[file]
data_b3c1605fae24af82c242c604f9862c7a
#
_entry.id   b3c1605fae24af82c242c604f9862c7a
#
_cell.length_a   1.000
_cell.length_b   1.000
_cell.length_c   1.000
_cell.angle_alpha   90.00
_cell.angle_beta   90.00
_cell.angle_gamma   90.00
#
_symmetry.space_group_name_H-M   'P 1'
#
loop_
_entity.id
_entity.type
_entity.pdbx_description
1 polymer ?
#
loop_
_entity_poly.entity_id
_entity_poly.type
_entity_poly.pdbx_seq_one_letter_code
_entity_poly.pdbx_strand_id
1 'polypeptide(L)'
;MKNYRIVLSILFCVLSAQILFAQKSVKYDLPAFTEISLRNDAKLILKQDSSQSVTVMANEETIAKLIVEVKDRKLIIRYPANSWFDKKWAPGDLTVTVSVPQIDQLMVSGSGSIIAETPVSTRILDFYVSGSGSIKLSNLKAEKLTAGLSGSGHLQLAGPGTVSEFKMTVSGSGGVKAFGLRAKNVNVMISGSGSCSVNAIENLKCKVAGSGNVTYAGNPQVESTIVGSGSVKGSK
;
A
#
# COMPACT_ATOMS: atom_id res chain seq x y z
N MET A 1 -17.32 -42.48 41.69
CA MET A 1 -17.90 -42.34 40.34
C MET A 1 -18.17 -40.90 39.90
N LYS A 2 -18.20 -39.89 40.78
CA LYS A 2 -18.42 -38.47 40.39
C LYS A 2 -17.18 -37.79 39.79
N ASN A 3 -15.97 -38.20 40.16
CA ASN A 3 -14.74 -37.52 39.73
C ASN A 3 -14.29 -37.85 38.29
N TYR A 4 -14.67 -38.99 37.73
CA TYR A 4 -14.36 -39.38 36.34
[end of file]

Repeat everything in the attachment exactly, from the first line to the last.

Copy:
data_b3c1605fae24af82c242c604f9862c7a
#
_entry.id   b3c1605fae24af82c242c604f9862c7a
#
_cell.length_a   1.000
_cell.length_b   1.000
_cell.length_c   1.000
_cell.angle_alpha   90.00
_cell.angle_beta   90.00
_cell.angle_gamma   90.00
#
_symmetry.space_group_name_H-M   'P 1'
#
loop_
_entity.id
_entity.type
_entity.pdbx_description
1 polymer ?
#
loop_
_entity_poly.entity_id
_entity_poly.type
_entity_poly.pdbx_seq_one_letter_code
_entity_poly.pdbx_strand_id
1 'polypeptide(L)'
;MKNYRIVLSILFCVLSAQILFAQKSVKYDLPAFTEISLRNDAKLILKQDSSQSVTVMANEETIAKLIVEVKDRKLIIRYPANSWFDKKWAPGDLTVTVSVPQIDQLMVSGSGSIIAETPVSTRILDFYVSGSGSIKLSNLKAEKLTAGLSGSGHLQLAGPGTVSEFKMTVSGSGGVKAFGLRAKNVNVMISGSGSCSVNAIENLKCKVAGSGNVTYAGNPQVESTIVGSGSVKGSK
;
A
#
# COMPACT_ATOMS: atom_id res chain seq x y z
N MET A 1 -17.32 -42.48 41.69
CA MET A 1 -17.90 -42.34 40.34
C MET A 1 -18.17 -40.90 39.90
N LYS A 2 -18.20 -39.89 40.78
CA LYS A 2 -18.42 -38.47 40.39
C LYS A 2 -17.18 -37.79 39.79
N ASN A 3 -15.97 -38.20 40.16
CA ASN A 3 -14.74 -37.52 39.73
C ASN A 3 -14.29 -37.85 38.29
N TYR A 4 -14.67 -38.99 37.73
CA TYR A 4 -14.36 -39.38 36.34